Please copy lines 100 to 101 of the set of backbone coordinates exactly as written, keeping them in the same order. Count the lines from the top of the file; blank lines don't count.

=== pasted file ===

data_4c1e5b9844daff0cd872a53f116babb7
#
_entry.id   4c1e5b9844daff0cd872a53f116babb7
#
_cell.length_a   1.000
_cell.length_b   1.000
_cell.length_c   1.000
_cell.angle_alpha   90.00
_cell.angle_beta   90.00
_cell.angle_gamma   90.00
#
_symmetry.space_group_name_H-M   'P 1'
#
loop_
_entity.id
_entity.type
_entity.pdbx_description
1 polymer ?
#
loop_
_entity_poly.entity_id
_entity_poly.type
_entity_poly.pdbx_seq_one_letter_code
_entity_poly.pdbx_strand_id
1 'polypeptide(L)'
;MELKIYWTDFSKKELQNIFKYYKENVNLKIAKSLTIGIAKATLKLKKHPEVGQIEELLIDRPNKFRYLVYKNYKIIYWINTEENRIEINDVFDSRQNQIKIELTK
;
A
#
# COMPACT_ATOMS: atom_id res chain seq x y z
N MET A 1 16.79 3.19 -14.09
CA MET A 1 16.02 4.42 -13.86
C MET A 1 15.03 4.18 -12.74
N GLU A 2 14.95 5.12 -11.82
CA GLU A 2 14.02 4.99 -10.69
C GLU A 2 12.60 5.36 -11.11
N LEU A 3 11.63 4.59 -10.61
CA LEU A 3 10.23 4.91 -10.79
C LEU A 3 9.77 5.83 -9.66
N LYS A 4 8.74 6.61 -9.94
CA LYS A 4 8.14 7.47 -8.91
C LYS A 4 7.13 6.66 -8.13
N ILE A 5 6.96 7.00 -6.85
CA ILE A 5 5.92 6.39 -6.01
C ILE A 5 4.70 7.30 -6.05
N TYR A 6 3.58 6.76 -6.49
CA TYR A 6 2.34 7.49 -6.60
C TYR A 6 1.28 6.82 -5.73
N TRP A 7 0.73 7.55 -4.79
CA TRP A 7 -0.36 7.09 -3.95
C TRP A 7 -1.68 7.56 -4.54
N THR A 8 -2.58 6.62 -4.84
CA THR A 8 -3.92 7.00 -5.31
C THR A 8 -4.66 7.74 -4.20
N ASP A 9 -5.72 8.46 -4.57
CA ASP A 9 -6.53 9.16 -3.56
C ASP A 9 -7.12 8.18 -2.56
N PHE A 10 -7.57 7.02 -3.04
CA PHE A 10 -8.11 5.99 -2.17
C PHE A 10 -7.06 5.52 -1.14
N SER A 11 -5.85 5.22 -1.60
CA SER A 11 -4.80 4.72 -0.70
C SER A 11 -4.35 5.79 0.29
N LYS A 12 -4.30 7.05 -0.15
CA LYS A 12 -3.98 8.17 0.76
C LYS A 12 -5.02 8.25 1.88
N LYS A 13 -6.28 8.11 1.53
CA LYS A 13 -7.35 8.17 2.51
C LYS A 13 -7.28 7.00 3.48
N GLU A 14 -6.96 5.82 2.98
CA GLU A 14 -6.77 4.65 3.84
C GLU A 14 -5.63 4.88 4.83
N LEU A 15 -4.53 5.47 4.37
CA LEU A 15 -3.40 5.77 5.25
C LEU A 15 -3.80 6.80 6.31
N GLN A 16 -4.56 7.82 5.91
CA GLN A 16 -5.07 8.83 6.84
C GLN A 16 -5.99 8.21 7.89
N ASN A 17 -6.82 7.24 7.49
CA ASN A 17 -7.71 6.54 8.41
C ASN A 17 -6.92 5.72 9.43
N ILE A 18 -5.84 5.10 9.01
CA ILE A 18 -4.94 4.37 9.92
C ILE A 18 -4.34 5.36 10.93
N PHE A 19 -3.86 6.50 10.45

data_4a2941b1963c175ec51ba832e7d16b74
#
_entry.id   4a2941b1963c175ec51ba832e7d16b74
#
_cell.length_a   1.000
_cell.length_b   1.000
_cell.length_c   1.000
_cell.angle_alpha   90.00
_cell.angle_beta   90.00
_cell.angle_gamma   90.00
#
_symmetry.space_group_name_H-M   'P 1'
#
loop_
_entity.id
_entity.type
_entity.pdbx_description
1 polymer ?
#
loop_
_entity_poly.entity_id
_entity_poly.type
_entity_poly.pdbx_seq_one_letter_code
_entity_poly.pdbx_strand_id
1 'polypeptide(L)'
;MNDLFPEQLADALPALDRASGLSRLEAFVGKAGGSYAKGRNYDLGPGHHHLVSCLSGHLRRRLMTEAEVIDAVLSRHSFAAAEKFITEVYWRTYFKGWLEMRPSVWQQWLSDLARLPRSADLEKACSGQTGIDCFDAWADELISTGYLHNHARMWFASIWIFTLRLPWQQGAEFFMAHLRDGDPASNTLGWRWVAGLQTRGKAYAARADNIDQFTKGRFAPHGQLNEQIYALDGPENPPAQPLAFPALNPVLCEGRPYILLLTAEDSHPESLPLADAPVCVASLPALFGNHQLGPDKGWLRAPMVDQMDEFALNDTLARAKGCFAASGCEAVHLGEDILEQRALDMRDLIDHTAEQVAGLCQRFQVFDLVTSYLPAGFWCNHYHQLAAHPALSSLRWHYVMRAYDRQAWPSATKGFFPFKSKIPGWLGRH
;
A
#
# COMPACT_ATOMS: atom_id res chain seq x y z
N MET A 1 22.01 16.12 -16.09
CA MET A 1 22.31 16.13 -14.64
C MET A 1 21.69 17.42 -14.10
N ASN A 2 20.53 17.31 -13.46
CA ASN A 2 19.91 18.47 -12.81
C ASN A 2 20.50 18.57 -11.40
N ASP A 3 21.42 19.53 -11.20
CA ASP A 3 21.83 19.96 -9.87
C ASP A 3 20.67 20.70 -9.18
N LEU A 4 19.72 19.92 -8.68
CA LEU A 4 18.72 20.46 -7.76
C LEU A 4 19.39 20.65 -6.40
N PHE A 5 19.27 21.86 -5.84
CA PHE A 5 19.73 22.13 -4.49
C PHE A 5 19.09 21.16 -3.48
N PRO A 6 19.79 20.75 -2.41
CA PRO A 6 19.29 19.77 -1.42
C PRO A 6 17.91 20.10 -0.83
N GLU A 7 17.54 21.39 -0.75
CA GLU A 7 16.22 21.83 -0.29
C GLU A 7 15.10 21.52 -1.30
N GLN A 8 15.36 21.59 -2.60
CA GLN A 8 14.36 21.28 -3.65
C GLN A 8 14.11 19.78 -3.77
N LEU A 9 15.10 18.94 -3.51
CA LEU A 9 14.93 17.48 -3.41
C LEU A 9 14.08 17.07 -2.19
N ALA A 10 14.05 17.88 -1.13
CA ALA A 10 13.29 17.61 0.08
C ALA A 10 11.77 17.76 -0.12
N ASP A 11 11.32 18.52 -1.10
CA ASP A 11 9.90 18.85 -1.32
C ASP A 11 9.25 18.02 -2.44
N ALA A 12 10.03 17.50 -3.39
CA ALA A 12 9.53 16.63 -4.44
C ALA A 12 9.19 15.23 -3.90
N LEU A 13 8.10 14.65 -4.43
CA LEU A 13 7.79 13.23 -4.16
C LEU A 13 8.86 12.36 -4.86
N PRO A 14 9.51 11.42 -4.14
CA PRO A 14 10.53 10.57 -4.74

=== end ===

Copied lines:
_entity.id
_entity.type